I’m doing Suleika Jaouad’s 30-Day Journaling Challenge and so liked the results of today’s assignment that I’m copying it here. The instructions: randomly open up a book, write down the quote your finger lands upon, and write 20 minutes using that prompt. (If you know any of the people in this piece, I duly apologize.)
“The red she pointed to was this sort of proper maroon. I didn’t want proper maroon. I wanted bloodcurdling scarlet.”—Eve Babitz, I Used to Be Charming
I used to be a conscientious red objector. In the 90s I was certain it was a color I couldn’t pull off but I think that’s because I only knew ugly reds. Ones with too much blue and brown in them—dead colors, dried blood colors. New England colors. Then a friend who was destined to only be a friend while I was at my vainest and most superficial (age 29, peak Saturn return) asked me to be her token bridesmaid. She didn’t say “token” but the implication was clear. I was to be the one wacky bridesmaid whose presence proved she’d been doing something interesting in her NYC years. (She hailed from Virginia, was practicing law in NYC, but was destined to raise four blond children back in Virginia, where’d she pretend her law degree and non-Ann Taylor wardrobe had been a folly of her misspent youth.)
So by token I mean the only Northerner. The only Jew. The only girl who hadn’t been a high school bestie or a sorority sister or something equally perfunctory and tribal. I was the only oddball yoga teacher travel writer flaneuzy. Like I said: token. Continue Reading →
It’s been a minute since I posted on this platform and now I’m doing it when everyone is out and about or fast asleep. But I just took Renaissance, Beyoncé’s first full-length LP since 2016’s Lemonade, out for a five-mile, post-readings walk and am here to say that not liking it is a form of anti-populist–nay, anti-popular kids!–sour-pussism akin to not liking screwball dames in the 1940s; Singin’ in the Rain and rock ‘n’ roll backbeats in the 1950s; the Beatles, the Stones and Stax Records in the 1960s; Steinem, Scorsese, and SNL in the 1970s; the Boston Celtics, MJ, and Eddie Murphy in the 1980s; and the Chicago Bulls and Nirvana after Nevermind hit #1 on the Billboard Charts in the 1990s.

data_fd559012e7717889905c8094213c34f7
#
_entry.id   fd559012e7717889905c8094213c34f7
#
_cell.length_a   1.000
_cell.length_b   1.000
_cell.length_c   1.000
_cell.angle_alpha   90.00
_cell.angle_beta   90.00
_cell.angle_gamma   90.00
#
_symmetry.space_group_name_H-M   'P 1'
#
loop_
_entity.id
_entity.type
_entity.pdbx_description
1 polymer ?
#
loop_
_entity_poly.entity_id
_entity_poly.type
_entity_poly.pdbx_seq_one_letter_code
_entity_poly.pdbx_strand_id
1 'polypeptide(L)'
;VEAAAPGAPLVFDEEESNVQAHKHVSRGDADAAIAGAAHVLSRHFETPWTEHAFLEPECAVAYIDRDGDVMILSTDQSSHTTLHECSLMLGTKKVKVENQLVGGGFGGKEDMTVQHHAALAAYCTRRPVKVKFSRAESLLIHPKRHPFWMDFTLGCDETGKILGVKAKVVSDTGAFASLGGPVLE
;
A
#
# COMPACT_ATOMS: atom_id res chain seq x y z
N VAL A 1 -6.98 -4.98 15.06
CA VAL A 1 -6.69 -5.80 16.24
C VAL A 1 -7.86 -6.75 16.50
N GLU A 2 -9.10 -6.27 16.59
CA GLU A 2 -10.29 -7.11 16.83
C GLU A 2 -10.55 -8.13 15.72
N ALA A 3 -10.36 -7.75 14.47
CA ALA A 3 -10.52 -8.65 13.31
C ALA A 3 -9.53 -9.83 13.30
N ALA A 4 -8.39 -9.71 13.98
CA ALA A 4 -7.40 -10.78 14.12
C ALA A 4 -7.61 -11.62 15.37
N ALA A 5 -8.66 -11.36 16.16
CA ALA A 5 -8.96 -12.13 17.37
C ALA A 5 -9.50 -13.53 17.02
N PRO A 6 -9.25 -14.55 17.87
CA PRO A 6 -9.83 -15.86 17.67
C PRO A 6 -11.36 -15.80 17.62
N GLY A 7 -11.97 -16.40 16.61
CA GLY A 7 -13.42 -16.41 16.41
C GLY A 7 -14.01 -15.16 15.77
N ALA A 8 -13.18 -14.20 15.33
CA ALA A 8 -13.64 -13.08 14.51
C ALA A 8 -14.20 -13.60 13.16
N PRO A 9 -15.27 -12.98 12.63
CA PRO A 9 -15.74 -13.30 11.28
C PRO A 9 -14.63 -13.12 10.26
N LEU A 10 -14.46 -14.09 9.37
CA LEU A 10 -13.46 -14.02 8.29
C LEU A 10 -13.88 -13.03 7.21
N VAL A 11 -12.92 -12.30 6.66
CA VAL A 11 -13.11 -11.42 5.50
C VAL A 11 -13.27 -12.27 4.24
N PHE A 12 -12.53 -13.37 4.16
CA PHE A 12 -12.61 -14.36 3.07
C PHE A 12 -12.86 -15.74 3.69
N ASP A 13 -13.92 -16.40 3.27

Okay, I don’t really expect everyone to toe this aesthetic line, but I do contend that even in this day and age, some things are popular because they are just so freaking good they’re undeniable. To me, that’s Beyonce and this just-what-the-doctor-ordered album. It’s full of her usual Virgo virtousity— full-throttle throaty thotty vocals, brillllllliant syncopation, and a wholly earned homage to the ancestors –with a new splash of real sex, not studio-engineered sex. As in: somebody is blowing out her back besides ho-hum Jay-Z and I’m here to ride that train.
As in: The hardest working broad in show business just released a liberationist album and it’s the trumpet we swans needed.
Every track is iconic in the most utopian application of that term and every one nods to a different big bang. “Cuff It” alone has already been played by this witch at least 100 times, “Cozy” is the ultimate runway anthem for we over-40 thrivalists, and don’t get me started on the “Break My Soul” remixes she’s been releasing all week. Last night she dropped the best one yet–a “Queens” remix reworking Madonna’s “Vogue” that calls out all the r&b goddesses as her very own sister-sirens. By the time she purred “Jilly from Philly, I love you boo,” I was bawling on my stoop. B. holds space for everyone who tries their best, and that sort of generosity is infectious.
In general I’m digging life so much that I haven’t been finding the time to say much about it. But this album encapsulates that vibe so well–a yes-the-sky-is-falling-down-but-that-doesn’t-mean-we-can’t-show-up-for-each-other-then-boogie-our-brains–out—that I had to sing it from the rooftops after dancing it naked. Because yes.
In my intuitive readings, city walks, beach adventures, and even social media feeds I’m witnessing this Leo Season as more break-through than break-down. Glass ceilings and glass houses are shattering everywhere–especially in the realms of intimacy, creativity, travel, and the domestic and erotic arts–and pleasure principle is riding principal with a sexy school-marm riding crop.
Summer 2022, y’all. Who knew?